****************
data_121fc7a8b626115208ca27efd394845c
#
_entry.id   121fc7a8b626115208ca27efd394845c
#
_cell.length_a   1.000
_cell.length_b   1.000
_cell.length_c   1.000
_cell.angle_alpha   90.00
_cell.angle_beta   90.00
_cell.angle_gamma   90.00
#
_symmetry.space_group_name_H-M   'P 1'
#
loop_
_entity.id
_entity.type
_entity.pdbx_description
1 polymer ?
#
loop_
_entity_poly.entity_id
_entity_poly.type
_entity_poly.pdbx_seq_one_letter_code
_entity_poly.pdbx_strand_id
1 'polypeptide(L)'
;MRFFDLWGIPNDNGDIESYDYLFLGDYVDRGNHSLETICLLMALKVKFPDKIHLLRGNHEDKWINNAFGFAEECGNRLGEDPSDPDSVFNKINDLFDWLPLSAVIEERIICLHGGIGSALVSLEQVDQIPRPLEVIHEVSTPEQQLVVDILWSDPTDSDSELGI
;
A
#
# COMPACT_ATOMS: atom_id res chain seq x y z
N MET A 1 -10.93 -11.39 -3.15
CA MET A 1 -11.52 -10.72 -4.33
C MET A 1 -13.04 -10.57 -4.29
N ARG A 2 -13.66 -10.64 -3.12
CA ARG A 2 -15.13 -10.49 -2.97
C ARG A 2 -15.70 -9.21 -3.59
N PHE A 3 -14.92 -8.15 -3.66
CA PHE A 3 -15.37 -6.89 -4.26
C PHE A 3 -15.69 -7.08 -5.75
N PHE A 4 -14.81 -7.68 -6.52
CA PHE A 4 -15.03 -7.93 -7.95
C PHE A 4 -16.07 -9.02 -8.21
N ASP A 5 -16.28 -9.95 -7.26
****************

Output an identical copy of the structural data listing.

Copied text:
data_121fc7a8b626115208ca27efd394845c
#
_entry.id   121fc7a8b626115208ca27efd394845c
#
_cell.length_a   1.000
_cell.length_b   1.000
_cell.length_c   1.000
_cell.angle_alpha   90.00
_cell.angle_beta   90.00
_cell.angle_gamma   90.00
#
_symmetry.space_group_name_H-M   'P 1'
#
loop_
_entity.id
_entity.type
_entity.pdbx_description
1 polymer ?
#
loop_
_entity_poly.entity_id
_entity_poly.type
_entity_poly.pdbx_seq_one_letter_code
_entity_poly.pdbx_strand_id
1 'polypeptide(L)'
;MRFFDLWGIPNDNGDIESYDYLFLGDYVDRGNHSLETICLLMALKVKFPDKIHLLRGNHEDKWINNAFGFAEECGNRLGEDPSDPDSVFNKINDLFDWLPLSAVIEERIICLHGGIGSALVSLEQVDQIPRPLEVIHEVSTPEQQLVVDILWSDPTDSDSELGI
;
A
#
# COMPACT_ATOMS: atom_id res chain seq x y z
N MET A 1 -10.93 -11.39 -3.15
CA MET A 1 -11.52 -10.72 -4.33
C MET A 1 -13.04 -10.57 -4.29
N ARG A 2 -13.66 -10.64 -3.12
CA ARG A 2 -15.13 -10.49 -2.97
C ARG A 2 -15.70 -9.21 -3.59
N PHE A 3 -14.92 -8.15 -3.66
CA PHE A 3 -15.37 -6.89 -4.26
C PHE A 3 -15.69 -7.08 -5.75
N PHE A 4 -14.81 -7.68 -6.52
CA PHE A 4 -15.03 -7.93 -7.95
C PHE A 4 -16.07 -9.02 -8.21
N ASP A 5 -16.28 -9.95 -7.26